Chi Kung




Chi Kung is an art and science of using breath, movement, and posture to refine, accumulate and circulate chi throughout the body.  In Chinese, chi is a term used to refer to all types of energy.  It is the intrinsic substance or vital force behind all things in the universe.  Kung refers to the power to attain or accomplish through steady practice.  In essence, Chi Kung can be translated as the attainment of chi.

Looking closer, Chi Kung reveals itself as a self-healing tool that aims at balancing and strengthening chi in the human body.  Through cultivation and regulation of body, mind, and breath; our resistance to disease, adaptability to our external environment, and immunity to pathogenic influences is strengthened.  This stronger immune system helps prevent diseases while creating a state of super health, vitality, and youthfulness for the practitioner.

Traditional Chinese Medicine (TCM), stresses “To heal, look for the cause of the illness.”   It understands that the symptom is not always the root cause, so it is opposed to the treatment of  only the head if the head is hurting.  They believe that the causes of illness is due to an energetic imbalance within the body.  Therefore, treatment of any illness requires the need to eliminate the pathogenic influence and/or balance and strengthen the chi in the body.

Chi Kung practitioners develop an intimate understanding of their connection with nature, the universe, and other human beings.  The realization of this connection comes with understanding the essence of chi.

The slow, calm, relaxed exercises gently stretch and strengthen the body;  the deeper and more even breathing patterns create greater health; ultimately leading to greater total body strength and power.  This total body focus is essential to health and the study of any martial art.  

Where Tai Chi is a martial art with tremendous health benefits, Chi Kung is purely an art for health and healing.    Even the word “CHI” found in both names have distinctly different meanings and pronunciations. In the healing art, it is pronounced “chee” and means “energy”, wherein the martial art it is pronounced “gee” and means “ultimate”.

Confusion escalates when one discovers that both arts use flowing, smooth, slow movements.  To those unfamiliar with the internal arts, the movements may look the same, but practitioners of these arts recognize that the intentions of the movements are different.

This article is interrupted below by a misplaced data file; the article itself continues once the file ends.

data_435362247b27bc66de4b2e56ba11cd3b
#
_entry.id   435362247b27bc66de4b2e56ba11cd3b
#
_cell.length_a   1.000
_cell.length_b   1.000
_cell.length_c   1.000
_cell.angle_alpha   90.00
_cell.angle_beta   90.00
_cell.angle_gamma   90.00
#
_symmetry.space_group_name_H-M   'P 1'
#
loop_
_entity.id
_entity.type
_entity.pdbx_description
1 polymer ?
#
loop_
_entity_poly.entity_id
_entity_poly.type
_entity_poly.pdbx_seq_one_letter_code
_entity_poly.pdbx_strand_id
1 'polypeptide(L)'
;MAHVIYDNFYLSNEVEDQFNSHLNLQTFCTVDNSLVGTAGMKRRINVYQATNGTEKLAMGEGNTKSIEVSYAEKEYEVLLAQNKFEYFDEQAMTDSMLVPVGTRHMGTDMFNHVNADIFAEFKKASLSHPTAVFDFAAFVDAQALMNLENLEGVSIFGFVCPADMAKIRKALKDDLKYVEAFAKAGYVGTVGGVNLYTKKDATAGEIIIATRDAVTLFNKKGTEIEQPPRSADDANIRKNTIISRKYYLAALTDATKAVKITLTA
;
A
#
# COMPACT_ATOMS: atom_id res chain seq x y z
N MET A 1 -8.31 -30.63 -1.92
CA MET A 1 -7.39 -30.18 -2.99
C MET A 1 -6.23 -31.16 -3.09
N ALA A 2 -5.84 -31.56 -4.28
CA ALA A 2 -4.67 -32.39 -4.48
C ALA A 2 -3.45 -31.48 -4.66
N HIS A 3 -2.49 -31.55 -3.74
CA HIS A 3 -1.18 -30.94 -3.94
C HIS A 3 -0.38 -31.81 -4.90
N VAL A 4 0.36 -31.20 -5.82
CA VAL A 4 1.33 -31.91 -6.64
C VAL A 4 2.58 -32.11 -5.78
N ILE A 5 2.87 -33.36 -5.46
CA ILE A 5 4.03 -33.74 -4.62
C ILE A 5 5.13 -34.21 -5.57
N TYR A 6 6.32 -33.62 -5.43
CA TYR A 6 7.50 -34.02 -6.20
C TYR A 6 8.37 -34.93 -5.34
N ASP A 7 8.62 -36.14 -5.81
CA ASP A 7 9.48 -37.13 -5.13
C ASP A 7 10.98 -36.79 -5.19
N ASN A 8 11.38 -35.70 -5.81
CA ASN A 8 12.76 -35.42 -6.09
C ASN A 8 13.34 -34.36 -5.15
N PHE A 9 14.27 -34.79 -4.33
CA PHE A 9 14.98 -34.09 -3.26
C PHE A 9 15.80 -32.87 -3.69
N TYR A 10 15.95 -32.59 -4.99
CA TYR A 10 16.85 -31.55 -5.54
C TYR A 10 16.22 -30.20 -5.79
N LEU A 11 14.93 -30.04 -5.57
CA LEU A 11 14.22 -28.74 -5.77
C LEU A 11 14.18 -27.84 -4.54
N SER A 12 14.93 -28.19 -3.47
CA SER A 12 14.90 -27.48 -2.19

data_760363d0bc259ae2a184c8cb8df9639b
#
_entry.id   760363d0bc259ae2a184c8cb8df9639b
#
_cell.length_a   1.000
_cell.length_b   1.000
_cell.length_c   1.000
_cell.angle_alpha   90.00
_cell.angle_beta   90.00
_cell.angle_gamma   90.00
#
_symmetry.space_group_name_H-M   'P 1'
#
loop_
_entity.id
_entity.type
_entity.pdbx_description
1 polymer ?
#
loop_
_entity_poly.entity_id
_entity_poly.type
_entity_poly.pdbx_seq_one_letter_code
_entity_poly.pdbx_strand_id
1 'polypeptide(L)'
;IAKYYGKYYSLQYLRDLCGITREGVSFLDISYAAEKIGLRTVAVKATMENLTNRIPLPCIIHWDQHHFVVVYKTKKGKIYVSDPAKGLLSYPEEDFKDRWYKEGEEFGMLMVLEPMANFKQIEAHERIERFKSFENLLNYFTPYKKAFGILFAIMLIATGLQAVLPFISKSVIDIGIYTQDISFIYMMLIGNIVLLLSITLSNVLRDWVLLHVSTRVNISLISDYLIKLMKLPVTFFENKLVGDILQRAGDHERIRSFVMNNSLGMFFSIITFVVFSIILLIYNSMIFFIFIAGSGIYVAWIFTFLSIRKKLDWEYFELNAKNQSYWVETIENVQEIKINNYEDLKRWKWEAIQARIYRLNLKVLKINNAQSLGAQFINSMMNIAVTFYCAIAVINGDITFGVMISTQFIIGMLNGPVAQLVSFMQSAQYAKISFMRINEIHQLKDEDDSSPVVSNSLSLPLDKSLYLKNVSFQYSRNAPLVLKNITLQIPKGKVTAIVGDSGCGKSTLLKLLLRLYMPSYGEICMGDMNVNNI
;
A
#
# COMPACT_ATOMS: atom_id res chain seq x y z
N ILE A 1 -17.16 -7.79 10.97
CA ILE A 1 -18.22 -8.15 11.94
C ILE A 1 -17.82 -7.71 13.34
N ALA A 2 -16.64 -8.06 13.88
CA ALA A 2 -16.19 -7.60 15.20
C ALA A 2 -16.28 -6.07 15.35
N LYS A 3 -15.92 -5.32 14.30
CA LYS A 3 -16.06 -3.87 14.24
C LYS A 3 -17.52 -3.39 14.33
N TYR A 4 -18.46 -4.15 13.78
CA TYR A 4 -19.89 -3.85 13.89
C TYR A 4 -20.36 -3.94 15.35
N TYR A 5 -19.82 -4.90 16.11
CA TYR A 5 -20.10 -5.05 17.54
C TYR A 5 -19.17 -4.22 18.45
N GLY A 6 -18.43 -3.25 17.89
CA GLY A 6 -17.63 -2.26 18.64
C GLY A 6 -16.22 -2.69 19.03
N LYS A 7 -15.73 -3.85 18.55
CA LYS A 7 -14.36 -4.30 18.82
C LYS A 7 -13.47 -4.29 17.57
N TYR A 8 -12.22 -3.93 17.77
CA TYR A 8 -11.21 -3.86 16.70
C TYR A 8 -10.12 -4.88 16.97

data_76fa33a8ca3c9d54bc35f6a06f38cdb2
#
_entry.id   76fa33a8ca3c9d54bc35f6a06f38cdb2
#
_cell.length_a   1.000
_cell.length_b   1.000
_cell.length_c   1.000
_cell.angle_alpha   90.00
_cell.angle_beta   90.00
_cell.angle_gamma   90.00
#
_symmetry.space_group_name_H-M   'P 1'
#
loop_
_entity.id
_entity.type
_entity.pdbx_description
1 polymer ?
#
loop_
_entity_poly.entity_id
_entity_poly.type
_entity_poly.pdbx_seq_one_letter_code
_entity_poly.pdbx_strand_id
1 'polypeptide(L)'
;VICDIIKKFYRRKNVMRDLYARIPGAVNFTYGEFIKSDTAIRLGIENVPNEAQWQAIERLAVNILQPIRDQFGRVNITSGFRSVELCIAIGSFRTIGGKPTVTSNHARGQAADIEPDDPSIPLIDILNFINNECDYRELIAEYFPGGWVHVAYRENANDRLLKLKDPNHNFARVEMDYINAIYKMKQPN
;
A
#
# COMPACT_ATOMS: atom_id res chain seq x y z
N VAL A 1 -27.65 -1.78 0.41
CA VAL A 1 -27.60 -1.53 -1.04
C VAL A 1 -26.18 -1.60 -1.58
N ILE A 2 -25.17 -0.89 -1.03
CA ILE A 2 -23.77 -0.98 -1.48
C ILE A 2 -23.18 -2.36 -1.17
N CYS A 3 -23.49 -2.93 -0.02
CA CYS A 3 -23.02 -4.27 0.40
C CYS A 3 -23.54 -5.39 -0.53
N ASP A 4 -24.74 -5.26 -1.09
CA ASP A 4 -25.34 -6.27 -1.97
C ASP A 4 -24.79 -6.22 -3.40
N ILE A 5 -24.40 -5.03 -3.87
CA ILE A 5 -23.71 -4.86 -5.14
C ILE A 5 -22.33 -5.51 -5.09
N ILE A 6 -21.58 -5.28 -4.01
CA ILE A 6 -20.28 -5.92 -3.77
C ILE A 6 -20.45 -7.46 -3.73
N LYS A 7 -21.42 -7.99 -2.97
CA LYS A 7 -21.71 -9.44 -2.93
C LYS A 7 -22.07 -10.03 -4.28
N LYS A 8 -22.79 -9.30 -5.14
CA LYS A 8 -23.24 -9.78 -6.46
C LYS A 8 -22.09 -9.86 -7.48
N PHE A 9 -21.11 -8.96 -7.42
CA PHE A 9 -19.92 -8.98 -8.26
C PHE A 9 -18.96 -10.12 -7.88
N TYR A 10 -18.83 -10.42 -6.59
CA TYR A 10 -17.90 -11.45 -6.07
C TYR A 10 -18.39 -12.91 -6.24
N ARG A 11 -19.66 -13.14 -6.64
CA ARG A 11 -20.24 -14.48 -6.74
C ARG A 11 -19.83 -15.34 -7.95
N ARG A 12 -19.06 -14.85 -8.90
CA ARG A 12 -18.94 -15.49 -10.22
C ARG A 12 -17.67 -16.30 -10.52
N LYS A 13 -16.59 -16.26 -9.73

Where in Tai Chi the intent is primarily about the martial application with healthy benefits, in Chi Kung the sole intent is to ensure that chi energy flows with ease throughout the body creating healing and health.  

Chi Kung utilizes many different ways to move the body, which is no different from the many styles of dance (i.e. ballroom, ballet, tap, jazz, hip-hop, etc).   On the whole, the movements are all about the human body need to move and exercise to prevent problems.  

Above and beyond the basic flowing, smooth, slow movements, Chi Kung utilizes methods that specialize in standing, sitting, lying down, and stillness.    These advanced methods are used to benefit the practitioner based on their specific health needs and physical capabilities.

One most important aspect of Chi Kung is the practice of deep breathing techniques to create the feeling of relaxation and well-being.   In all of the arts that deal with the internal energy, it all begins with proper deep breathing.

All aging people can deeply benefit from learning some of the internal methods that can bring vitality to anyone at any age.  Practicing these techniques can be a remarkable way to increase the quality of life for all ages.


The only way to truly experience the benefits of Chi Kung 

is to do Chi Kung.



Chi Kung participation is not about age or physical condition. It’s about starting.

Take a look at some of our classes.


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Ashburn Leisure World 1   Ashburn Leisure World 2


Ashburn Leisure World 3   Ashburn Leisure World 4


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